Virginia is on track to meet 2025 pollution reduction goals in the Chesapeake Bay due to progress addressing wastewater in the commonwealth, even though it’s failing to reduce other sources of pollution like runoff from urban areas and agriculture, according to the Chesapeake Bay Foundation (CBF).
“Long term, this is not sustainable, especially when pollution from stormwater continues to grow. To meet its 2025 commitments, Virginia must rapidly accelerate pollution reductions from these sources. Recent increased investments are a promising step, but these funding levels must be maintained and targeted to the most beneficial pollution-reduction practices, such as planting streamside forest buffers,” the Foundation said in a summary of its 2022 State of the Blueprint report.
Established in 2010, the Chesapeake Bay Clean Water Blueprint set nitrogen and phosphorus pollution limits as a partnership with the six bay states and Washington, D.C., with milestones every two years to ensure that each state is on track to meet pollution reduction goals. The blueprint also includes penalties for states that fail to meet their commitments. The Foundation says that if the goals are met, the bay will come off the impaired waters list.
A CBF graphic shows that Virginia is on track overall and in addressing pollution from wastewater and combined sewer overflows. That’s due to laws requiring wastewater plants to reduce pollution, and $70 million in funds to help hit those reductions, CBF reports.
CBF says that investment in helping localities reduce polluted runoff has helped, but Virginia is off track addressing nitrogen and phosphorus from agricultural runoff. The commonwealth is also off track in addressing nitrogen from septic systems.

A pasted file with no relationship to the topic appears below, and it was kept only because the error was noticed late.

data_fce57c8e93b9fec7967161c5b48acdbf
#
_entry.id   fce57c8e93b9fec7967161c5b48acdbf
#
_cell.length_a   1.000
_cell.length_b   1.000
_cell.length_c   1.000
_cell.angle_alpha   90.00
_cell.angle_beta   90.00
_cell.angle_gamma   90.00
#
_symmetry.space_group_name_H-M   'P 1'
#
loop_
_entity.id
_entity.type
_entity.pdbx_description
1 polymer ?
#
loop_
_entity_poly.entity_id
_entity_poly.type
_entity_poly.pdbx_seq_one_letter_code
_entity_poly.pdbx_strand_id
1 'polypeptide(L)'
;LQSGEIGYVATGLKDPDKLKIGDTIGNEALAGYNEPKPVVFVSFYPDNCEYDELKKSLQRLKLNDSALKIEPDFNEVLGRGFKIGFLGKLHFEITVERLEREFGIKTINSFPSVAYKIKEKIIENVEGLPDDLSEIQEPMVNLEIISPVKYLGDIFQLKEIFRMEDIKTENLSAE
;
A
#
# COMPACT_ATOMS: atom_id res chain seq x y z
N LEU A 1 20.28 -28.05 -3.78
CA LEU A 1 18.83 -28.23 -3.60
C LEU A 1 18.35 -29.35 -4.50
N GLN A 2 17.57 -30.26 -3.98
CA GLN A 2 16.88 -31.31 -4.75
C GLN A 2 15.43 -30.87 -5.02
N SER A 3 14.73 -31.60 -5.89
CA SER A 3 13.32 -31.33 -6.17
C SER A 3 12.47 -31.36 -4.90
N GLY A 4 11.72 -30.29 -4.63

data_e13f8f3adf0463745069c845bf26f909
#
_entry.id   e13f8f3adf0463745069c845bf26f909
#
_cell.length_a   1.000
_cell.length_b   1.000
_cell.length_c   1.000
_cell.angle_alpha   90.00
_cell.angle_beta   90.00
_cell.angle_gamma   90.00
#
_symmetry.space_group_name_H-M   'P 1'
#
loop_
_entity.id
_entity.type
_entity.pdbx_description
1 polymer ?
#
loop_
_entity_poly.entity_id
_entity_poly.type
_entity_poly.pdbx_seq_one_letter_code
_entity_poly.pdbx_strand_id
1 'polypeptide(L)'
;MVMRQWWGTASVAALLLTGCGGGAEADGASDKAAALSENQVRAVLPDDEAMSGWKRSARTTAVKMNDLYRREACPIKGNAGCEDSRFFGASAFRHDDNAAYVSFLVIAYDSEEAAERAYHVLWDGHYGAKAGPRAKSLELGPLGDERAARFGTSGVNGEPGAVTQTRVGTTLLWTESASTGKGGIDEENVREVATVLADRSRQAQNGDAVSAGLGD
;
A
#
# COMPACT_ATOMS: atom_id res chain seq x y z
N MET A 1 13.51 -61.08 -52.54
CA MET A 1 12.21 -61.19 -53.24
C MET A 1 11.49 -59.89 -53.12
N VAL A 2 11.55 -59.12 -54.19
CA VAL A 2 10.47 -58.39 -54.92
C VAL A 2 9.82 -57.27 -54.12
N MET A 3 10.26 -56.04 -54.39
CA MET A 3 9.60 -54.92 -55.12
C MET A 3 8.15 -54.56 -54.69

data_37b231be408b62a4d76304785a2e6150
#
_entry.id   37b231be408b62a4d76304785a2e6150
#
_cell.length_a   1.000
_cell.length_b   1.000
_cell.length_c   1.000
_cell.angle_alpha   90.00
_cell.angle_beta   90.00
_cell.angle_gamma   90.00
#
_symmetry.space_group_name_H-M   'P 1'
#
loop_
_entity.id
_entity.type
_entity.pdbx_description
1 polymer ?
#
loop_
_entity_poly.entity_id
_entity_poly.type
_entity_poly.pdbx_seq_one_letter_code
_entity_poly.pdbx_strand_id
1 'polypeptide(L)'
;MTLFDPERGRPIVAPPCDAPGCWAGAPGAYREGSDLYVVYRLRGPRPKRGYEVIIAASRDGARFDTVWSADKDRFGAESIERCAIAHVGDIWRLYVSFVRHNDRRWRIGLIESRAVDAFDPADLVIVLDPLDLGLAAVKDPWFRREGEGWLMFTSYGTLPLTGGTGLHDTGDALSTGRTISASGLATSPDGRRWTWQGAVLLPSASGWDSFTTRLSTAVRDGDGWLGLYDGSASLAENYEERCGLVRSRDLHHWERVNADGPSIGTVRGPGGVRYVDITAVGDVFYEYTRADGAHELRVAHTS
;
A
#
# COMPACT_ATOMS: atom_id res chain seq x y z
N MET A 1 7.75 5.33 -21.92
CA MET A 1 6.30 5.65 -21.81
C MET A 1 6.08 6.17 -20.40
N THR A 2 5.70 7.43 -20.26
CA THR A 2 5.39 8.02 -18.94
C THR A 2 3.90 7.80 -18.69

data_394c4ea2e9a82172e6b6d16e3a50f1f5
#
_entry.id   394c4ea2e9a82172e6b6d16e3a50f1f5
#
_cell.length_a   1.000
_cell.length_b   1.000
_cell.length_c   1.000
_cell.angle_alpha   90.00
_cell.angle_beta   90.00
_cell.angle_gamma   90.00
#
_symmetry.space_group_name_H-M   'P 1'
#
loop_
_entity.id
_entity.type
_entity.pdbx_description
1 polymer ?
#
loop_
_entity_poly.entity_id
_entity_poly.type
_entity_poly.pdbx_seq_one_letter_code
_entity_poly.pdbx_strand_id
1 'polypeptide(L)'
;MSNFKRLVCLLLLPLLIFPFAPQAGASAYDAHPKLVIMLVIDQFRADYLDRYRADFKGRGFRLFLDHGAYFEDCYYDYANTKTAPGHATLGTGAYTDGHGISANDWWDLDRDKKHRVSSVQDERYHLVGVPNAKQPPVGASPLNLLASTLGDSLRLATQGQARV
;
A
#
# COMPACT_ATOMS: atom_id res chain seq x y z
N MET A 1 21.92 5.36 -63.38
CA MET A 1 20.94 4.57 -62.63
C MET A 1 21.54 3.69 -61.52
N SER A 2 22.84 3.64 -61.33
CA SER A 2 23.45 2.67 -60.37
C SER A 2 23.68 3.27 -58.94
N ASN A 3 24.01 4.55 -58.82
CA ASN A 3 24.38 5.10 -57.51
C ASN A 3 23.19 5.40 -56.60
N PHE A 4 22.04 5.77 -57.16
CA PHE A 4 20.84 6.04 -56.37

Additionally, nitrogen pollution from urban and suburban runoff is increasing in Virginia.
“Virginia’s strength is the tremendous investments it has made in clean water in recent years. Landmark legislation to accelerate efforts to keep livestock out of streams, manage fertilizers and manure, and upgrade wastewater treatment plants should also galvanize clean-up efforts in the coming years,” the CBF states.
“However, failure to reissue critical permits for stormwater systems, lagging plantings of streamside forest buffers, and significant rates of forest clearing hamper progress. For example, satellite imagery data show that Virginia cleared over 30,000 acres of forest in a span of four years.”
Maryland and Pennsylvania, together with Virginia, account for about 90 percent of the pollution. While Maryland is on track overall, it also has weaknesses in agriculture, urban, and septic pollution. Pennsylvania is off track to meet nitrogen reduction goals overall, but is on-track to reach phosphorus goals, with its large agricultural sector hampering efforts.
CBF says that the bay states collectively are not on track to meet the 2025 deadline, and that most progress so far has come from wastewater treatment, with an estimated 42-percent reduction in nitrogen pollution and an estimated 64 percent reduction in phosphorus production.
“This progress, however, is nowhere near enough to make up for pollution from agriculture and growing urban and suburban areas. Agriculture accounts for the bulk of the remaining pollution watershed-wide, and no state is on track to reduce it enough. Pennsylvania—given its significantly larger agricultural footprint in the watershed and past under investment in conservation programs—is especially far off track,” CBF states. “These issues raise serious concerns about the ability to improve and sustain water quality over the long term.”
– – –
Eric Burk is a reporter at The Virginia Star and The Star News Network.
Photo “Chesapeake Bay” by Ken Lund. CC BY-SA 2.0.